One of Lytham’s most striking buildings is set to be demolished after all.
Fylde Council’s refusal of an application to replace the art deco Green Ridges home on Ballam Road with an apartment block has been overturned at appeal – to the dismay of Lytham St Annes Civic Society as well as a group of neighbouring residents.
But the last resident of the four-bedroom 1930s house has joined the developers of the three-storey block of eight apartments intended for the site in greeting the planning inspector’s appeal decision with delight.
When the apartment block application went before Fylde’s planning committee in May, councillors particularly objected to the scale of the proposed development as well as the loss of Green Ridges, which was named House of the Year in a national trade publication soon after its construction.
Outlining reasons for refusal, planners said the building would lead to the loss of a non-designated heritage asset, that it would “by virtue of its design, scale and height, result in a visually intrusive development that would dominate its surroundings and neighbouring properties”.
But after consultants Turley appealed on behalf of developers Purcell and Harrison Hunt, planning inspector George Baird approved the scheme, with a full award of costs made to the developer.
He felt the council should have given more weight to the housing supply benefits of the proposal and also said the council provided “nothing in either evidence on the appeal or in the reasons for refusal” to outline why the scheme should be refused based on its own housing policies.
He also concluded that Green Ridges was a “non-heritage asset of medium to low significance” and that the benefits of new housing on the site would outweigh the loss of the building. Ahead of the plan going before councillors in May, 19 nearby residents united in outlining their objection to the proposal.
Spokesman John Barrett said after the appeal verdict: “We are very disappointed. Many see this as an attack on local democracy – in the current financial climate it could well discourage planning committee members from doing what is right for Lytham St Annes.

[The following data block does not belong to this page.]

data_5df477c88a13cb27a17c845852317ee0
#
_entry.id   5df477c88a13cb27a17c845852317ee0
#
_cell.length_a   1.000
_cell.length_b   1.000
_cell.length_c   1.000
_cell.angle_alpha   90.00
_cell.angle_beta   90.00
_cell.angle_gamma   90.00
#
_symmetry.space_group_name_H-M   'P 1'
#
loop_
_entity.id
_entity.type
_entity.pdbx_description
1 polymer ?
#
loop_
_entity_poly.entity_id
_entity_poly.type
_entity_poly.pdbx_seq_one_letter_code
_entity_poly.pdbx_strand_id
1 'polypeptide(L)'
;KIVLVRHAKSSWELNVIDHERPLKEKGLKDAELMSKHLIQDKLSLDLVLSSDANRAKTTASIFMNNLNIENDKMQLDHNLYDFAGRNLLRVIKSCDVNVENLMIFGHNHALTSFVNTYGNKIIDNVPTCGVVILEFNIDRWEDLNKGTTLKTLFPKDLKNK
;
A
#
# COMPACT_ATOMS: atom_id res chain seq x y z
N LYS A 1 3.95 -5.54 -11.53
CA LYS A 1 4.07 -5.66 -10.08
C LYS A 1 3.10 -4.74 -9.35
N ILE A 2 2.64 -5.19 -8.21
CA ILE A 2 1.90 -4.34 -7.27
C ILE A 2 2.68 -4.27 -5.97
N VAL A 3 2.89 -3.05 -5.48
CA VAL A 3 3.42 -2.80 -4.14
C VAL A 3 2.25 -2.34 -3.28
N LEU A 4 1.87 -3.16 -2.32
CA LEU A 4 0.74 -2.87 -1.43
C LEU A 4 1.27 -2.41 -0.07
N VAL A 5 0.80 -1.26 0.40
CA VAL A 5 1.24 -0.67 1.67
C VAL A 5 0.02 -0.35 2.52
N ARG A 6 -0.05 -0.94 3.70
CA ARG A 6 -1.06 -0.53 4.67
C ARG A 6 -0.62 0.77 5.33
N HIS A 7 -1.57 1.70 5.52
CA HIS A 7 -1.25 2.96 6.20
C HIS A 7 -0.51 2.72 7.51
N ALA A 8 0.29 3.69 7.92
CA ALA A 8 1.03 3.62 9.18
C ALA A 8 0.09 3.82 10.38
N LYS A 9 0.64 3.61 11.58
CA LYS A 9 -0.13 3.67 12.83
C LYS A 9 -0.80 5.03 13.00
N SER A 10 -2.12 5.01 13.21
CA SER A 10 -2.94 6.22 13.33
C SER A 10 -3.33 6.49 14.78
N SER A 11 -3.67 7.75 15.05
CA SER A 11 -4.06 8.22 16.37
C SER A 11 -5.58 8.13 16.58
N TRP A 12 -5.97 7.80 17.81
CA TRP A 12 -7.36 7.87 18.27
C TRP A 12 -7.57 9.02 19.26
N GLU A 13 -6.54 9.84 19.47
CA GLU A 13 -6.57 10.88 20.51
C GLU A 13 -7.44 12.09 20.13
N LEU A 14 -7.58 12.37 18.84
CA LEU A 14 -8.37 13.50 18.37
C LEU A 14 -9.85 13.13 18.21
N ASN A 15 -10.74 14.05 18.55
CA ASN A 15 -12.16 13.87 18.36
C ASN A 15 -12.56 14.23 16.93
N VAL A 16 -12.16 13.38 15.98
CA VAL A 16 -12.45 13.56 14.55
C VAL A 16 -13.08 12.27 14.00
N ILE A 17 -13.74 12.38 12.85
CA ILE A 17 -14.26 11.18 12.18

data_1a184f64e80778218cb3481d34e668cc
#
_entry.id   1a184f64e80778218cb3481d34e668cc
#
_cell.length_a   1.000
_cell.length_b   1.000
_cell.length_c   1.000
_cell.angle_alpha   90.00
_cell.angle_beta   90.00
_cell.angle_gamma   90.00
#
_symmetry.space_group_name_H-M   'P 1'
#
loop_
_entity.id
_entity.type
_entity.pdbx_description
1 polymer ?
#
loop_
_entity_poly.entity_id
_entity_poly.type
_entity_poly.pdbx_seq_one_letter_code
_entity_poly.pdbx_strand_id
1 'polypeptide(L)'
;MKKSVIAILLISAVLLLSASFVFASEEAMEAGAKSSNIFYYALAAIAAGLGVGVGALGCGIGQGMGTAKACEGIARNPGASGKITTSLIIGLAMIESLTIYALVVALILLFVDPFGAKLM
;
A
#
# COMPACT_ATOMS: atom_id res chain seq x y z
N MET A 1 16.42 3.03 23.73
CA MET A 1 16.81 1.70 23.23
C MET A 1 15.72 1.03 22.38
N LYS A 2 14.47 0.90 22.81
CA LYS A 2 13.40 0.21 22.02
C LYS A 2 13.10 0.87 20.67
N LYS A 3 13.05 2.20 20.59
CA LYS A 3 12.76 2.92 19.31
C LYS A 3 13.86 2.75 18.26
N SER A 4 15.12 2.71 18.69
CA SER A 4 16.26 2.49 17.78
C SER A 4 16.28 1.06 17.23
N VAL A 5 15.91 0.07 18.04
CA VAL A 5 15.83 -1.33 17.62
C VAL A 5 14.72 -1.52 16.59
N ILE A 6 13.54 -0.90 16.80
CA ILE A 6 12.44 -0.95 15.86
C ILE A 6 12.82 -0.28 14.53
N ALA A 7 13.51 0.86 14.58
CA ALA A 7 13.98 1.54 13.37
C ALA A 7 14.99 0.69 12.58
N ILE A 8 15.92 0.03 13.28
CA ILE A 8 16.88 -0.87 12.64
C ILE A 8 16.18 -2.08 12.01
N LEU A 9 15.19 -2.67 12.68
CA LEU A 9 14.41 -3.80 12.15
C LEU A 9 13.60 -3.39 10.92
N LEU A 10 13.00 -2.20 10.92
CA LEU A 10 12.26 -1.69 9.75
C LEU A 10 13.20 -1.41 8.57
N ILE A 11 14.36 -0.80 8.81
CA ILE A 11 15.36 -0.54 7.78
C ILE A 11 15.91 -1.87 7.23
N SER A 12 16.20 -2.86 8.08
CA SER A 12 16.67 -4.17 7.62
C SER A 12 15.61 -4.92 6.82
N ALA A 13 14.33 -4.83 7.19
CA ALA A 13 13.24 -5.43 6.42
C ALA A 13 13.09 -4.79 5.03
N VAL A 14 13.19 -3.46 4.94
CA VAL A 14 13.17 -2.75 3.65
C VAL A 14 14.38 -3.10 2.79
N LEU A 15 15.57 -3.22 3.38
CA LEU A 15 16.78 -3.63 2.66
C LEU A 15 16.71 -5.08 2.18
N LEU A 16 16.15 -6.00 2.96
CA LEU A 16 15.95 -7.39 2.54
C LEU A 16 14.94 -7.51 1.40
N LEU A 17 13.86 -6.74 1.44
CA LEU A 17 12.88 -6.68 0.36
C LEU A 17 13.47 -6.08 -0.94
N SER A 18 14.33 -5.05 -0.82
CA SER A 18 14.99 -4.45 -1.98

“We are very concerned this is unsuitable for the locality.”
Green Ridges, which was Architects’ Journal House of the Year in 1936, has been described by Lytham St Annes Civic Society as ‘a good art deco survival, at least on the exterior, which deserves to be locally listed’.
Society chairman Marion Coupe said: “The Civic Society view has been that that area is valued for its individually-designed houses set in large gardens.
“It is a strong candidate to be a conservation area and we hope this will happen soon.”
Andrew Stell, Fylde Council’s planning development manager, said: “The Council is disappointed with this appeal decision.
“The Inspector has given significant weight to the housing delivery element of the proposal in his decision, but has failed to give due account to the other important considerations which include the loss of the historic and architecturally interesting building and the harmful impact that the proposed building will have on the character of this key gateway to Lytham and the living conditions of neighbours.”
But Susan Havenhand, who had Green Ridges on the market for nine years before the developers made their approach, said: “I’m delighted. The development received a great deal of support locally and we are so very grateful to all those who took the time to write to the Inspectorate.”